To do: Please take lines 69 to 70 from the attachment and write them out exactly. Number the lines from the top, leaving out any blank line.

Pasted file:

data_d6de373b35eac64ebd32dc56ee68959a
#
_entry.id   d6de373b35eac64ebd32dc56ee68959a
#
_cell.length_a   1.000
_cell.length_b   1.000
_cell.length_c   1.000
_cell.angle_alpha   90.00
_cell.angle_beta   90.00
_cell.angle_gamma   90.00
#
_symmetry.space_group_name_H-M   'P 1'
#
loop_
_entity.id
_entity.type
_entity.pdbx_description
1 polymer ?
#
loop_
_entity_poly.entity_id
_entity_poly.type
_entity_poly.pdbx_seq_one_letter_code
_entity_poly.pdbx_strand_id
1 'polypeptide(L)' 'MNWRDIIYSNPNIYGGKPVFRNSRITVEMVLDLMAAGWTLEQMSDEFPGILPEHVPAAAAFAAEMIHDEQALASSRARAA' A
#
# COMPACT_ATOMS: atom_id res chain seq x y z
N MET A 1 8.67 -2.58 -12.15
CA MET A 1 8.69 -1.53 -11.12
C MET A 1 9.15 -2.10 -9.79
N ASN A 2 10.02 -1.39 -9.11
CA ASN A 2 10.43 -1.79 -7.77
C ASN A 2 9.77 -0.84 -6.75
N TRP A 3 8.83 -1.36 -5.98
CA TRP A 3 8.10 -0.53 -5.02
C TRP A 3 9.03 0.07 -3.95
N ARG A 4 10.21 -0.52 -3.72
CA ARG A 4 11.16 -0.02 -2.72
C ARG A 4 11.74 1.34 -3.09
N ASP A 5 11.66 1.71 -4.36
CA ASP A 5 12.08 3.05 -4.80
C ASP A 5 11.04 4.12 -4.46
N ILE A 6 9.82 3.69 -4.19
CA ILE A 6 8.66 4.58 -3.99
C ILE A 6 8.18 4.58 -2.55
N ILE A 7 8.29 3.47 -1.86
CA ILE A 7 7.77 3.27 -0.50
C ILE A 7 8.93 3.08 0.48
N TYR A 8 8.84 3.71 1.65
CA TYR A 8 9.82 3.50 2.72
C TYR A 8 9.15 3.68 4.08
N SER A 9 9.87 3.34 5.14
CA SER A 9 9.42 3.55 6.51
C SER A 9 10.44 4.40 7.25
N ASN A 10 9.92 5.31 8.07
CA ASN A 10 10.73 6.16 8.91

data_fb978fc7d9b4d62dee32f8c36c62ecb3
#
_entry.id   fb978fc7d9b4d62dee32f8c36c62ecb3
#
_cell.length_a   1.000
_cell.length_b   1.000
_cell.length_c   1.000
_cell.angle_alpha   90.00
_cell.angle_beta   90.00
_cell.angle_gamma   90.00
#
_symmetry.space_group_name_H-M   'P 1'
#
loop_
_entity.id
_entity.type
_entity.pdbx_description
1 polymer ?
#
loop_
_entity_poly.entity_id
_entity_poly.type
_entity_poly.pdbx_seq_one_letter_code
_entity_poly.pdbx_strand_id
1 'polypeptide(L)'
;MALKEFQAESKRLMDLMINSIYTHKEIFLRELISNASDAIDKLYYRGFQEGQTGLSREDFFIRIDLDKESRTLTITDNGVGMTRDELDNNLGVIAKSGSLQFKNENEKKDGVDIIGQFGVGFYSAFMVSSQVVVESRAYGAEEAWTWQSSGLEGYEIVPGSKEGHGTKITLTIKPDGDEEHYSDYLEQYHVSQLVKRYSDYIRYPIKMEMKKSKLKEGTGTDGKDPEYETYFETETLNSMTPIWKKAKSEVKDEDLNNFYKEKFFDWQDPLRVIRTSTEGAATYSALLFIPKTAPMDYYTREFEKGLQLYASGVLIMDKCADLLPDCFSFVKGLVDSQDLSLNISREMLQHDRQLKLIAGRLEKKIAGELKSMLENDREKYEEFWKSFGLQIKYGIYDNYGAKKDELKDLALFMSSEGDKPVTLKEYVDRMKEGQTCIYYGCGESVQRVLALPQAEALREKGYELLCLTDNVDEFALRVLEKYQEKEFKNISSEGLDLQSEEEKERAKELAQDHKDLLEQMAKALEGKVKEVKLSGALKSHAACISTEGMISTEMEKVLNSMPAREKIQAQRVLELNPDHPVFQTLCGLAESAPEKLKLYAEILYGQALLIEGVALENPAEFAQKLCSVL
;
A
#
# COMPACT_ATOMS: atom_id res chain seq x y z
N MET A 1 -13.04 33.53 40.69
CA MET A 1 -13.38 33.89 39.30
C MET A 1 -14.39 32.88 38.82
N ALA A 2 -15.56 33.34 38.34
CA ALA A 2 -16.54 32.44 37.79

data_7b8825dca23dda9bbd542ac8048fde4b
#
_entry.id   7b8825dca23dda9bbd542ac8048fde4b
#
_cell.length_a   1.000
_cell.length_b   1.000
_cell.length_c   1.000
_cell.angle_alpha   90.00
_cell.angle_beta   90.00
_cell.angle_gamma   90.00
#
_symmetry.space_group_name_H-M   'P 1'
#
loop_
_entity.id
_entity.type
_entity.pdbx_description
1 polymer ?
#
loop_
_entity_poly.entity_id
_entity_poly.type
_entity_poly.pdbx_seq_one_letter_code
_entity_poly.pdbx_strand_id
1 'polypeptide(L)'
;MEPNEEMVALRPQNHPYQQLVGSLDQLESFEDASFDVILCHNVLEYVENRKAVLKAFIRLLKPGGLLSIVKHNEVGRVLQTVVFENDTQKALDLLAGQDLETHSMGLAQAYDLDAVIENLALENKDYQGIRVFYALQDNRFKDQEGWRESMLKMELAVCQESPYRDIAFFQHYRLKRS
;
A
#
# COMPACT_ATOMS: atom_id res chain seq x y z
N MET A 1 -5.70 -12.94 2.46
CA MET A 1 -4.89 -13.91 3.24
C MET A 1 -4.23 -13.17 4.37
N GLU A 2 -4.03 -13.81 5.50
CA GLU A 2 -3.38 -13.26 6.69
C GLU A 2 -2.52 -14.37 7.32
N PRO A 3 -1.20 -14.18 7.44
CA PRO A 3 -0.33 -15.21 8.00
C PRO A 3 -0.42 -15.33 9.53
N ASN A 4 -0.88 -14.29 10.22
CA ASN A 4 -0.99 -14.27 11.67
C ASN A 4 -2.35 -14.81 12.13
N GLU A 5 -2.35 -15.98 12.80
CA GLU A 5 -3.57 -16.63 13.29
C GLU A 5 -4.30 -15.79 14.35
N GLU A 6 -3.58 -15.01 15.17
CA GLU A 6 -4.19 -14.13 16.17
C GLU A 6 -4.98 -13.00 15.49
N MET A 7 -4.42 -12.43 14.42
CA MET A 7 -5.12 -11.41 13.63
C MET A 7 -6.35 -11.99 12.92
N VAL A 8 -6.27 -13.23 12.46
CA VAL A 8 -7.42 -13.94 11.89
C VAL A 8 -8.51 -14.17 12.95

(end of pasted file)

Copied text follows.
#
loop_